Månadsrapport oktober 2021 – SCF I

Monthly report October 2021 – SCF I

NAV rate for October was 104.21, an increase of 0.36 (0.3467%). It is a somewhat weaker month than we had hoped for.

We make a reservation in an ongoing process where we have a court decision on a personal guarantee that has been provided to the fund. We do this in the event that it is not possible to get the full amount back through the garnishment. It is a precautionary measure that we expect to recover eventually.

The weaker performance in recent months means I see a return of plus 5% after fees for 2021 instead of plus 6%.

Inflow of SEK 35 million, many thanks for that.

New lending approx. SEK 75 million, now the excess liquidity is almost gone.

The property sale is ongoing and we have bidding on the large object.

We are postponing the IPO we planned before the turn of the year for a company under Riddargatan to Q1 2022, we are working on a deal in that company which, all else being equal, is worth waiting for for the shareholders.

We continue our work with extra frequent follow-up of our companies with regard to the Corona situation.


 The market:

I thought I would include a macro update in this monthly newsletter.

My impression of fundamental statistics that have come in during the year is that they are of the positive kind. The reality is not always what the eye sees, in the graph below that shows whether the statistics surprised positively or negatively (even if they are positive), since this summer it has surprised negatively. The market reacts to statistics that deviate from expectations priced into current asset prices. This could be one of the explanations for the somewhat shaky stock market we saw during the autumn.


(source Bloomberg)

In the graph below, we see a compilation of fundamental statistics regarding Sweden from around 20 banks. It is striking how certain everyone is that the inflation we are now seeing is temporary. It coincides with the falling rate of increase in growth that we can also read in the compilation. The very large fiscal stimulus in the wake of the pandemic is winding down and the economy must once again stand on its own two feet.

It is an election year in Sweden next year, we can safely expect that a stimulating fiscal policy will last beyond 2022. Today, a Swedish ten-year government bond rate is 0.35% in yield, the forecast here is 0.90 in 2023. This can only be interpreted as when the Riksbank stops buying bonds, all else being equal, long-term market interest rates will rise.

Is the risk in these numbers on the upside or the downside? Regarding inflation, I am quite sure that the risk is on the upside.

We have: rising energy prices, rampant freight prices, bottlenecks due to supply shortages of e.g. semiconductors, rising food prices, rising fuel prices, etc. It is only about 12 years since the Riksbank raised the interest rate when we had our last financial crisis. It's easy to forget, with hindsight it was totally the wrong move at the time. The companies come where it is possible to raise prices to the end customer.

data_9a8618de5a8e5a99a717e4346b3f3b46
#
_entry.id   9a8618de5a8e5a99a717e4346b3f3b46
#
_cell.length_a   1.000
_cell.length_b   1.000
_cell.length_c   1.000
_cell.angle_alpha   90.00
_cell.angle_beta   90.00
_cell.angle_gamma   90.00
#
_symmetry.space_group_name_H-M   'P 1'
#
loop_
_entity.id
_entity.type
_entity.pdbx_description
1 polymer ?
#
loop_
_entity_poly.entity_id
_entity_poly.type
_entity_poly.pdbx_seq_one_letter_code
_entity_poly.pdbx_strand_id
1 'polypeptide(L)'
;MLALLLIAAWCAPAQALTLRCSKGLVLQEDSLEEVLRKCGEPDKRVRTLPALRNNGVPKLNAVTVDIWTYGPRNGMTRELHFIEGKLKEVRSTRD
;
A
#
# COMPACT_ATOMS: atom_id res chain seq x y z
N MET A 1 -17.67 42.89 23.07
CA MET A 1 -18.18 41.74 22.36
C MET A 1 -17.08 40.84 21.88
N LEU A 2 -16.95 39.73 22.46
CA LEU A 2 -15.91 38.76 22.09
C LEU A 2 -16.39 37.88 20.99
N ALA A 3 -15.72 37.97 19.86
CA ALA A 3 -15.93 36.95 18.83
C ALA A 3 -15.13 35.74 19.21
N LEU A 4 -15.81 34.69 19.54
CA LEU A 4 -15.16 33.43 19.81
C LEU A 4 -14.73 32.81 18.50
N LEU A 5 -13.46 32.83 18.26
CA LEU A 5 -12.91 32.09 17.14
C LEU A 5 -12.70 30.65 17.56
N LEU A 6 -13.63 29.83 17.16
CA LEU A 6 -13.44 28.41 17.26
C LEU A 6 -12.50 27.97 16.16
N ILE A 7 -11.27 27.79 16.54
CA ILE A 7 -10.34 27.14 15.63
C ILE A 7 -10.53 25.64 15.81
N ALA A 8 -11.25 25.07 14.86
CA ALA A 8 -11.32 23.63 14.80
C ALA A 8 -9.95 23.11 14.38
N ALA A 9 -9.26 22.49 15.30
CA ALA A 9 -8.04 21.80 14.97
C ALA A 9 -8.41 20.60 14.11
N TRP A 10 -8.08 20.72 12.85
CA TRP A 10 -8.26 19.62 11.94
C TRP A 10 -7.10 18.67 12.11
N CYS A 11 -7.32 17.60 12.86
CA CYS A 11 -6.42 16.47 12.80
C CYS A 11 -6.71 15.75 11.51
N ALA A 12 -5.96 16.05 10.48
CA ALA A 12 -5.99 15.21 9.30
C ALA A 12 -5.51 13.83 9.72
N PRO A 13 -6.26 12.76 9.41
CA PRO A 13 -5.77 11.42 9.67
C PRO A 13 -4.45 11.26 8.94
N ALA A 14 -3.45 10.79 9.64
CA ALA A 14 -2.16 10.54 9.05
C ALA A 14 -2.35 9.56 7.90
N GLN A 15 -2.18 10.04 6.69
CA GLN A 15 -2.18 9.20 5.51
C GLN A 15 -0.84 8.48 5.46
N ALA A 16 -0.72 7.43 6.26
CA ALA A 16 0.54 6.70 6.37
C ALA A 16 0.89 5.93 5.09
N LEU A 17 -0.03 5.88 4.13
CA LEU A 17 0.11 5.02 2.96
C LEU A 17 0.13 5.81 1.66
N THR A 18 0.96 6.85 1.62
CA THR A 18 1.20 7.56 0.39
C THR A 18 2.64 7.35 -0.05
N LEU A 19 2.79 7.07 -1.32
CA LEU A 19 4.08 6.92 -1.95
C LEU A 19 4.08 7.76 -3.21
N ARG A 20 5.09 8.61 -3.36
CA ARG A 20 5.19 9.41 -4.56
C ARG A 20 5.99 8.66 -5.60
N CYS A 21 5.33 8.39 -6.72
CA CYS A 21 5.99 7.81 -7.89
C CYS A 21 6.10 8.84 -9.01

(source Bloomberg)

In the graph below, you can see the market's pricing of the repo rate around the world. Today's reality as priced by the market and the rhetoric from the central banks are not in sync. The market is always quicker to react, we'll find out who is right in a few years. The important thing is to relate to what is discounted in today's asset prices, for a change there, positive or negative surprises from today's and expected fundamental statistics are required.


(source Bloomberg)

Finserve Nordic, which is the fund's AIF manager, has in 2020 joined the company to the PRI network, Principles for Responsible investment. The network is independent but supported by the UN and encourages investors to invest responsibly by following the principles developed by the network.

All funds under Finserve's management follow the responsible investment process formalized in Finserve's Sustainability Risk Integration Policy. The policy is available on the company's website https://finserve.se/viktig-information/. Each fund's sustainability policy is available on the funds' websites.

We can announce that based on today's sustainability requirements for funds, Scandinavian Credit Fund I is to be considered a "light green" fund, which is very good. In Sweden, about 30% of all funds have a rating corresponding to light green or better.

When you do your analysis of the fund, you should primarily look at the credit risk and the liquidity risk in the fund. Are you comfortable with the credit risk that the fund's holdings generate? Furthermore, the assets are illiquid and it can take some time to get your investment back if many people want to withdraw deposited funds at the same time. The fund has a low market risk and has a low correlation with other asset classes.

If you need to sell your holdings, do it in the primary market, where you will get the best price.